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1st May

2012

Return to Athletic Activities After Hip and Knee Replacement Surgery

As the baby boomers age, yet often desire to keep an active and athletic lifestyle, the number of cases of painful osteoarthritis in joints such as the hip and knee, have escalated. As a result, more and younger people are demanding joint replacements throughout the US and in Europe, in an effort to keep the same lifestyle.

There are many benefits of athletic activity following total joint replacements, but also risks such as repetitive loading and wear of the joint causing loosening of the implant, or in the more acute stage fractures surrounding the prosthesis. Therefore, high impact activities are typically recommended against.

Several studies have shown no negative effects on total hip replacements after athletic participation, even at 10-year-follow-up, and have even shown lower rates of loosening of the implant, compared to sedentary people. Proponents of athletics after hip replacement argue that exercise induced loading of bone and increased muscle coordination, endurance and strength outweigh the negative effect of increased joint surface wear. A few studies have claimed greater revision rates due to joint failure in younger and more active patients.

Published results of return to athletic participation after total knee replacement have been more limited, and not as encouraging. Whereas excellent results have been shown long-term in patients returning to low impact activities, only 20-25% have been shown to return to high level activities, however typically without high-impact. A significantly greater number of hip replacement patients have been shown to return to athletics, as compared to after total knee replacement, however in general, total joint replacement can allow a significant increase of sports participation long-term.

Based on available outcome studies, and research looking at mechanical force measurements, and wear of implants, certain guidelines have been provided.

Low impact activities are encouraged for all patients, including walking, swimming, golf, treadmill, stationary bicycle and elliptical machines.

With monitoring, a person with good balance can typically also return to bicycling, speed walking, cross-country skiing, dancing, Pilates and rowing.

A select group of well conditioned people with previous experience with these sports, may be able to get back to tennis, hiking, downhill skiing and snowboarding, weight training, ice skating, rollerblading, and low-impact aerobic exercise.

High-impact athletics and contact sports have been strongly discouraged for most total joint replacement patients. Such exercise would include running, racquetball, high-impact aerobic exercise, most ball sports, martial arts and rock climbing.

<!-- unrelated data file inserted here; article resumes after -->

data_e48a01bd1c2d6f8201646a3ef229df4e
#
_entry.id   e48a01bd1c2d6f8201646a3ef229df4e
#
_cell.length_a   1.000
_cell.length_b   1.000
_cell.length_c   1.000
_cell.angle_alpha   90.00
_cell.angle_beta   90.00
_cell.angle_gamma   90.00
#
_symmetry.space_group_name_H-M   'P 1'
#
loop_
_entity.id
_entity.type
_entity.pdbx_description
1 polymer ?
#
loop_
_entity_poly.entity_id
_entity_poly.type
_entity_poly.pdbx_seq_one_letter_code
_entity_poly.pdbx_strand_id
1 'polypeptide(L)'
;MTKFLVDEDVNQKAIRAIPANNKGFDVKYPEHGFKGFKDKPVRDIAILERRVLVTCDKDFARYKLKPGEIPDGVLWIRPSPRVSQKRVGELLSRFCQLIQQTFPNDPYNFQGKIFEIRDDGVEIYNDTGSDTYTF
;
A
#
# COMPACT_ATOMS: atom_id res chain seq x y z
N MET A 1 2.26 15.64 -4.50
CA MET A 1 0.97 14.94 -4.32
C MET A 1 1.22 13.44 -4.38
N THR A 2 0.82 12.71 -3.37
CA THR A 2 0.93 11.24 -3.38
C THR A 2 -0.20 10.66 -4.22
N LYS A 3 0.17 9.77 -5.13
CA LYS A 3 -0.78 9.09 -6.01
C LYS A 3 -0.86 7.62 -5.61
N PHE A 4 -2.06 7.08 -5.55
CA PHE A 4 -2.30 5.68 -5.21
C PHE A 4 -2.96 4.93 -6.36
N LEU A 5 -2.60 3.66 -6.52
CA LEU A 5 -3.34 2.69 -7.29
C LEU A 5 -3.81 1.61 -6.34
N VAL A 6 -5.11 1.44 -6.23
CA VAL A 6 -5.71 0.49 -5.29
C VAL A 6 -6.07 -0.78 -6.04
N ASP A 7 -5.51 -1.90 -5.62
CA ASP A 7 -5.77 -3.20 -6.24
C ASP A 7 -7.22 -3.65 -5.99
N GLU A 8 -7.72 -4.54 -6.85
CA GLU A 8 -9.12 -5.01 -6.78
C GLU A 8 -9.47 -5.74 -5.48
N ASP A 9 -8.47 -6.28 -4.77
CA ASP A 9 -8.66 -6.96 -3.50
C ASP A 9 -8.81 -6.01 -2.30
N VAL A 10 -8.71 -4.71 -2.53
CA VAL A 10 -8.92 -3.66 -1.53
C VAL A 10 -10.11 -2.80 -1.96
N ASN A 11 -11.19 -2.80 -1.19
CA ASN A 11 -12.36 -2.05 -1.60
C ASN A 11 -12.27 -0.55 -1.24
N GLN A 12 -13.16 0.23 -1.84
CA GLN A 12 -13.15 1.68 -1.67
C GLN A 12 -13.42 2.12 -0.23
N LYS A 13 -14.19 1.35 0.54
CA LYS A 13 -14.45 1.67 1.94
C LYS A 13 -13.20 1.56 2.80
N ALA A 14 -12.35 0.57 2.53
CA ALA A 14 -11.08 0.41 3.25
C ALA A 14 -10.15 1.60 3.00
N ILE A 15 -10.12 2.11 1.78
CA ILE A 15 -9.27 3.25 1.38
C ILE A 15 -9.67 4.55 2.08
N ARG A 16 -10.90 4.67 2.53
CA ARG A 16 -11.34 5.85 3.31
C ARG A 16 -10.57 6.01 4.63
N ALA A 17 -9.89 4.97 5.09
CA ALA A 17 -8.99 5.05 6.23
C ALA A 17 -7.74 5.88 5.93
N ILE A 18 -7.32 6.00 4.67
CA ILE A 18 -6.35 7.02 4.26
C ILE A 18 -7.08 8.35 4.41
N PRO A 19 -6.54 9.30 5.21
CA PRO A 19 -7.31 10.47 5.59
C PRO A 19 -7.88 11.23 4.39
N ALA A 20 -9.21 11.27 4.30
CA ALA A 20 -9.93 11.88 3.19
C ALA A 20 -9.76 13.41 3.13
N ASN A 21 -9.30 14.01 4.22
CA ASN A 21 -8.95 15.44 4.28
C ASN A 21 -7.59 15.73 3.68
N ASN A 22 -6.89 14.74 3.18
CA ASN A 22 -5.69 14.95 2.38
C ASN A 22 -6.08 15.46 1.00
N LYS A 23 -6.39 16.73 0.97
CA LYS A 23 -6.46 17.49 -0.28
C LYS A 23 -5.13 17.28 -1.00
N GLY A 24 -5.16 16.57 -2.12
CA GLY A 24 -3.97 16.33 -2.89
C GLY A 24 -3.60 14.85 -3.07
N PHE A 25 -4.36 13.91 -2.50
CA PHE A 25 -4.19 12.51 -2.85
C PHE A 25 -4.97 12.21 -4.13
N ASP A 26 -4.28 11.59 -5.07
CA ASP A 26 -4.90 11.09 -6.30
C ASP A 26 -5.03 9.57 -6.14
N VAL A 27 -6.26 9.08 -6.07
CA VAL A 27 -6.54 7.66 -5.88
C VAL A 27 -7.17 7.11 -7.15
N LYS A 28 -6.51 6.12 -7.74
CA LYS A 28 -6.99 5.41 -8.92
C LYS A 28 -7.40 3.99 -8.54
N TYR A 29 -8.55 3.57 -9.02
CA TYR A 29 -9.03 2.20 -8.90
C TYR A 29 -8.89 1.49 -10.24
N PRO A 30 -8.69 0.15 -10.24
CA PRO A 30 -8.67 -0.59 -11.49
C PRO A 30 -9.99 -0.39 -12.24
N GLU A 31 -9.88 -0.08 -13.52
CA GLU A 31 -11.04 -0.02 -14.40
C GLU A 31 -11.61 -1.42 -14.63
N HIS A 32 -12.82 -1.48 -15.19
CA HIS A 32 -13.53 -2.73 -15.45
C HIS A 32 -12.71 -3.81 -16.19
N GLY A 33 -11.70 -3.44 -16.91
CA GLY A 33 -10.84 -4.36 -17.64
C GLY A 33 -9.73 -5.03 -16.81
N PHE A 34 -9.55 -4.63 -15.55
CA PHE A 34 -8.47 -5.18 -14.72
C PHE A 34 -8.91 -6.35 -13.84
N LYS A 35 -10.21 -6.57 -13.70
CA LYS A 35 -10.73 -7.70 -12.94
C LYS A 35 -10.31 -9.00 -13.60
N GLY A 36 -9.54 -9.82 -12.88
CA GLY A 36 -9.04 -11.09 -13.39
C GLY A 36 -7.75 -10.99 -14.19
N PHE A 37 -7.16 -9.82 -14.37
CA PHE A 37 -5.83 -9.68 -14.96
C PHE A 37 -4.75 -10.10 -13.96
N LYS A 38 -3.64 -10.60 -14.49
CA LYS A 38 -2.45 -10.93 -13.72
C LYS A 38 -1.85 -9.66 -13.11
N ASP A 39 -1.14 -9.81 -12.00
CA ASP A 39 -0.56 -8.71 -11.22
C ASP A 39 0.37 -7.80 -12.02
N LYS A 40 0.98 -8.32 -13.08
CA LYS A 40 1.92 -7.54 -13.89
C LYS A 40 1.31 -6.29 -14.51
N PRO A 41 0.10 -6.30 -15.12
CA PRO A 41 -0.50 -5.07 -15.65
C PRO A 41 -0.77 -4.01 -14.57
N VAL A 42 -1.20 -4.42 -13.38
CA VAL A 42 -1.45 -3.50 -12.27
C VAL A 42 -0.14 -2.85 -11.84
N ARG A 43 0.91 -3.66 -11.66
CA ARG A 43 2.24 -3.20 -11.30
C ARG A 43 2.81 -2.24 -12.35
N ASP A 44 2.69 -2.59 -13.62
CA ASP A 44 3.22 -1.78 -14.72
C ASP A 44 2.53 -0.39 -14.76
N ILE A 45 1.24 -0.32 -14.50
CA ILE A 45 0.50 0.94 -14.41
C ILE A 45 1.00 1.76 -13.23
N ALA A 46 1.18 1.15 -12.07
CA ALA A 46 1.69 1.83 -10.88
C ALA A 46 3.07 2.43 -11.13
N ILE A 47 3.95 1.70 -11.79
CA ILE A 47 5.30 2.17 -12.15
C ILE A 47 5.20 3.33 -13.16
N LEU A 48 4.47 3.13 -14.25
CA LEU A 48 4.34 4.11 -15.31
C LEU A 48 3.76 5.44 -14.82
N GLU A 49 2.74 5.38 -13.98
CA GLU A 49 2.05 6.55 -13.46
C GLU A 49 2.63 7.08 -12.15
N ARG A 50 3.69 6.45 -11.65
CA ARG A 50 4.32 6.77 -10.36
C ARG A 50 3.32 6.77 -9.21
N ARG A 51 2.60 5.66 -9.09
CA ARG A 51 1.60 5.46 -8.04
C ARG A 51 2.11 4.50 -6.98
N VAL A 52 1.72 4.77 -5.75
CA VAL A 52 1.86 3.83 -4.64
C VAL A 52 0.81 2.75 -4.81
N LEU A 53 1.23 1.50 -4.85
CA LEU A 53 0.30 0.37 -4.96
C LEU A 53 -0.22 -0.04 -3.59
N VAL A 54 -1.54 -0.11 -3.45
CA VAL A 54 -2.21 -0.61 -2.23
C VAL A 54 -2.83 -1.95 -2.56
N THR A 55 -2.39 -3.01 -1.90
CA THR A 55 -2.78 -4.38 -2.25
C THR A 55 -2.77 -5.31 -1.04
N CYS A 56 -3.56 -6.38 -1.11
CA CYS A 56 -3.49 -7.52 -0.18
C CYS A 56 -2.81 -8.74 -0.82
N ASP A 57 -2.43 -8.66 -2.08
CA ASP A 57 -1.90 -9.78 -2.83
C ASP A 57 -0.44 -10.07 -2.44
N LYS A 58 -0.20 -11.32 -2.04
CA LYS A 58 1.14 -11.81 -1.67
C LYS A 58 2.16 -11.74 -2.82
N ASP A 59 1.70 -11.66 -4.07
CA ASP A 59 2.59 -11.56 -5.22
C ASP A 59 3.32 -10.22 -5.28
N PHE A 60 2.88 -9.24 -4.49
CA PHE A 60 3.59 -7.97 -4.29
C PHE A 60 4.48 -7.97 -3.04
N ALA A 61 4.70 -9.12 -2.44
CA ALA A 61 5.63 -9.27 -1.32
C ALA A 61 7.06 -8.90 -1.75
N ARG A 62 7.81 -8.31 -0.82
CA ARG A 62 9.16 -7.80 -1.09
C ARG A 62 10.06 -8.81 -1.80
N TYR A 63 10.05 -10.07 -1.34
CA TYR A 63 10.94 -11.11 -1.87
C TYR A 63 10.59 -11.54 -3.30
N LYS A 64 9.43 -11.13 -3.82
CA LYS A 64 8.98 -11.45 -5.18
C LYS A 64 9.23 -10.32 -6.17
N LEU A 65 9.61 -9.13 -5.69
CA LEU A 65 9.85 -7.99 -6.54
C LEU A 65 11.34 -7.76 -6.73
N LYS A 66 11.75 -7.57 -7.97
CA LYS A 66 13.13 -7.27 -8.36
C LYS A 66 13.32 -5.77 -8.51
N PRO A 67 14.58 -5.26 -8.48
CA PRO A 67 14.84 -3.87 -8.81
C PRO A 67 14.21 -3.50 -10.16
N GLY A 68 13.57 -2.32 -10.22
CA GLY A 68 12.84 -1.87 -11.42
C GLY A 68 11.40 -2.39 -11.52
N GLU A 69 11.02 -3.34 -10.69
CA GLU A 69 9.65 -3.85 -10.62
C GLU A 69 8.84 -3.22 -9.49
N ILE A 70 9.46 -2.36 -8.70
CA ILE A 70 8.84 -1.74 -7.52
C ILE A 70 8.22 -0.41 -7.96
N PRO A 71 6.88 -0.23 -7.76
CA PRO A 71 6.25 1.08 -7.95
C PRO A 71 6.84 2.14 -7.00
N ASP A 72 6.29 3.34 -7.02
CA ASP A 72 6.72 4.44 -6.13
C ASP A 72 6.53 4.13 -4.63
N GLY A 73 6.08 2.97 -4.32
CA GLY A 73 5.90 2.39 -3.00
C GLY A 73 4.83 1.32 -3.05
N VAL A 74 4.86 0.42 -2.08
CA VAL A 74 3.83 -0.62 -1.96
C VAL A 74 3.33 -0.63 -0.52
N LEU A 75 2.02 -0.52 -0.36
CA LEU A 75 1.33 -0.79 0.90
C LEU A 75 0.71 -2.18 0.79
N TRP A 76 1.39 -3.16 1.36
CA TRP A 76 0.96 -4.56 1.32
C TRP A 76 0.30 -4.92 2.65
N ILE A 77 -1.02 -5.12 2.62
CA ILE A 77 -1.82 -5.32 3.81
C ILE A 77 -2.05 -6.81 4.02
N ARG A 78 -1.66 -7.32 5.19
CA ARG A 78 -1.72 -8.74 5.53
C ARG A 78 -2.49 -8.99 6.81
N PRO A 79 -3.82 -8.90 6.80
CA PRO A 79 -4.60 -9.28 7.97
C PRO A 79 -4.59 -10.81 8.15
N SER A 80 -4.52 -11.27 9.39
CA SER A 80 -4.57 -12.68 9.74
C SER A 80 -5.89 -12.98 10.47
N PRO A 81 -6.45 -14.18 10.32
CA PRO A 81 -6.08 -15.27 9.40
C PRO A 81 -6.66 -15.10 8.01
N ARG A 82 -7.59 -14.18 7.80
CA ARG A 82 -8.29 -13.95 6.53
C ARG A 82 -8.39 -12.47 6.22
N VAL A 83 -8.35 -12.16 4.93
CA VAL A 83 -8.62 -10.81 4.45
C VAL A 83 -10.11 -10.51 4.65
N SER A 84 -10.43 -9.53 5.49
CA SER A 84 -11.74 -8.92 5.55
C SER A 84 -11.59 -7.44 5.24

Past studies have also shown remaining muscle weakness 1-2 years after total joint replacement surgery, and sufficient rehabilitation is therefore encouraged before returning to sports activities, to restore normal joint mechanics and postural control, and protect the implant and surrounding soft tissues during activities.

There are several factors to take into consideration, when counseling patients regarding safe athletic participation. Studies have shown that people, who are sedentary prior to joint replacement, seldom return to athletics after the surgery. Certain surgical techniques may allow for faster recovery, but according to researchers, no studies to date have shown improved long term ability to participate in sports activities following any specific hip or knee replacement approach. Studies have shown a greater risk of failure of cemented acetabular components, or socket cup in the hip, in younger, more active individuals. Certain materials may show lower wear and improved longevity, but may cause an increased fracture risk if exposed to impact activities. The demands of a particular sport must be considered, including impact or torsional forces on the prosthesis, and the risk of heavy contact or fall.

More limited joint replacement procedures have become more popular, in particular for younger people, including hip resurfacing replacement and unicondylar knee replacement (partial replacement). Studies have not specifically addressed the long-term survival of hip resurfacing procedures after return to athletic activities; however a few studies have reported successful return to sports activities in 90% of cases at 2-5 years following surgery. When comparing return to athletic participation after unicondylar knee replacement versus total knee replacement, one study showed that short-term follow up at 1.5 years after surgery favored the unicondylar knee replacement procedure.

With wishes for continued good health,

Gunnar

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